Wednesday, August 24, 2011

When it's time to master, just cry Wolf!!

And now, it has been mastered. Yes, the recording is 100% complete. It is done. No more changes in anything. It even has it's "ISRC". What's an ISRC you ask? Well, it's the code that goes on all commercially releases CDs that links it to all the info on the disc. The code that helps track radio play and many other things. Sort of like a digital barcode on the CD. Now, of course, before I went to mastering I had no idea what in the heck that was.

Anyway, on July 31 I drove to Arlington, VA to meet a Mr Bill Wolf at his studio to master this baby. Bill is one of the absolute best in the DC area. He has several grammy winning CDs that he has been a part of and I was excited to have him working on this project. I also brought along my trusty sound engineer, Mack McLaughlin. There were definitely some times when I was very glad to have him there. Bill sometimes asked questions that were totally in "geek speak" and I needed to have Mack there to interpret for me. Plus, they have worked together before and have great admiration for one another's work.

So, about 3:00 we got started. It began with a tour of the complex. Bill's workspace is in the confines of a much larger production company. Large kitchen/dining/entertainment area. Free coffee, espresso, etc. All kinds of goodies. Also got a new slant on the competition of politics during out little tour. This company does lot's of TV work and come election time they are cranking out the ads for clients. Sometimes there are Republicans and Democrats in the building at the same time working on their spots. They actually have to hire security in order to keep the two sides from trying to spy on what the other is producing as far as ads. Don't you just love election time?

Anyway, Bill had already listened to the final mix and wanted to know a few things up front. Primarily, what kind of dynamic range was I looking for. The recording has a very large dynamic range. Most modern recordings, jazz included have little dynamic range. The jazz may be played with dynamics, but a lot of them are taken out with compression and a flattening of the levels. Pop music has about zero dynamic range. It's all one level. And there has been this alarming trend of recording CDs hotter and hotter. Bill had a few recording magazines laying around and I read an article call "The Volume Wars". Seems the average level on a CD has increased by about 14 db over the last 10 years. That's a lot. One engineer in that article even mentioned that he no longer wanted to be listed on certain CDs by certain big acts because of how bad the sound was getting due to increased volume.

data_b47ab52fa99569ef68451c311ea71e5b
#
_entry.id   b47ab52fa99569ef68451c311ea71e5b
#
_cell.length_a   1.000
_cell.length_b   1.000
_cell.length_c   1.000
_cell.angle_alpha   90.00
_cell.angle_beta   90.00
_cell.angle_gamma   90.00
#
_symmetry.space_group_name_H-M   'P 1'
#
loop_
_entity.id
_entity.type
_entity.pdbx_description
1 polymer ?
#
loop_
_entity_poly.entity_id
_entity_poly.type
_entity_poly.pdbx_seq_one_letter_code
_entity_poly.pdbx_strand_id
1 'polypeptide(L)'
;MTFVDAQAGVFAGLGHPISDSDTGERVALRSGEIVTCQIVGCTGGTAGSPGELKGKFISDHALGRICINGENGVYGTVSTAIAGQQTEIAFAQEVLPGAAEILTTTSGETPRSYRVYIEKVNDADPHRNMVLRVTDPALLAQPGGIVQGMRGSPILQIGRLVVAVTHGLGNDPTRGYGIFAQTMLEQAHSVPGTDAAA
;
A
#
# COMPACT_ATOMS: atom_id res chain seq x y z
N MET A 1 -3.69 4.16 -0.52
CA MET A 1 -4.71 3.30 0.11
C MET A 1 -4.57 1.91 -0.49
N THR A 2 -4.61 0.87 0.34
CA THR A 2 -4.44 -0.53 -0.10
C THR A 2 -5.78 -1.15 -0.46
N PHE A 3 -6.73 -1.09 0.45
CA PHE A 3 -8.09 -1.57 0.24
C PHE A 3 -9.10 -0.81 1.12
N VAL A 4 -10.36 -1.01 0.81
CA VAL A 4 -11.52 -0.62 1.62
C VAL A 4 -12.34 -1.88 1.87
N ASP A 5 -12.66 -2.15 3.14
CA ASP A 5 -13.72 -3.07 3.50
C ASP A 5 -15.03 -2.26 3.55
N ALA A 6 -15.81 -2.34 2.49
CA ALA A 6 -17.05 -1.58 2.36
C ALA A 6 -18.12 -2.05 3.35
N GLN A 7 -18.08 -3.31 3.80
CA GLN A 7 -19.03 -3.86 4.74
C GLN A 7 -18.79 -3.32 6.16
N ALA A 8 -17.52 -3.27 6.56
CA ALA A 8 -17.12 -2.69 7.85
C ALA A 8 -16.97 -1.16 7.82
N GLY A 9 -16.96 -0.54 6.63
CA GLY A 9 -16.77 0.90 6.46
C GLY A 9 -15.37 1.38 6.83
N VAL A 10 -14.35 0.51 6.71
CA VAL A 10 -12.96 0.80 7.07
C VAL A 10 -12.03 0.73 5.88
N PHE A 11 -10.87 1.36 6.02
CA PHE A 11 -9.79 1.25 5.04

Anyway, back to my project. We decided to keep that big, full dynamic range. We made some ever, ever, ever so slight tweeks on a few of the softest tunes. Bill had a device that he called "the bootstrapper". It is so titled because he says it pulls things up by the bootstraps. It was actually designed for classical music radio stations. For anyone that has listened to classical music in the car you know that there are times when you can't hear anything unless you crank the volume all the way up. Then of course you get crushed at the loud parts. Well, this device gives a slight boost to those soft parts and recognizes a gradual increase in volume and slowly goes back to the original setting. There is still a lot of dynamic range. And you would still have to turn things up in your car. But not as much. And it sounds very natural.

Bill was very conscientious about the spacing between the tunes and the length of the applause. The three of us listened countless times to each fade of applause and the amount of silence between each track. Details one never thinks about when just listening to a CD.

So, a mere ten hours later we were finished with the whole thing. I left the studio a little after 1 am and had a one hour drive to get home. I was exhausted, but a very happy camper. Bill had great ears, a great attitude and was totally into the music. And he had a musicians perspective on it. He wasn't concerned about make it commercial or "sellable", he's concerned about making it right and good.

So, now my good friend Brian Sacawa, curator of the Mobtown Modern Concert Series is in contact with a label that we believe will want the CD. I'll keep everyone informed about if and when someone picks it up and when it will be available for purchase. And if you ever have a recording that you need mastered, just cry Wolf.

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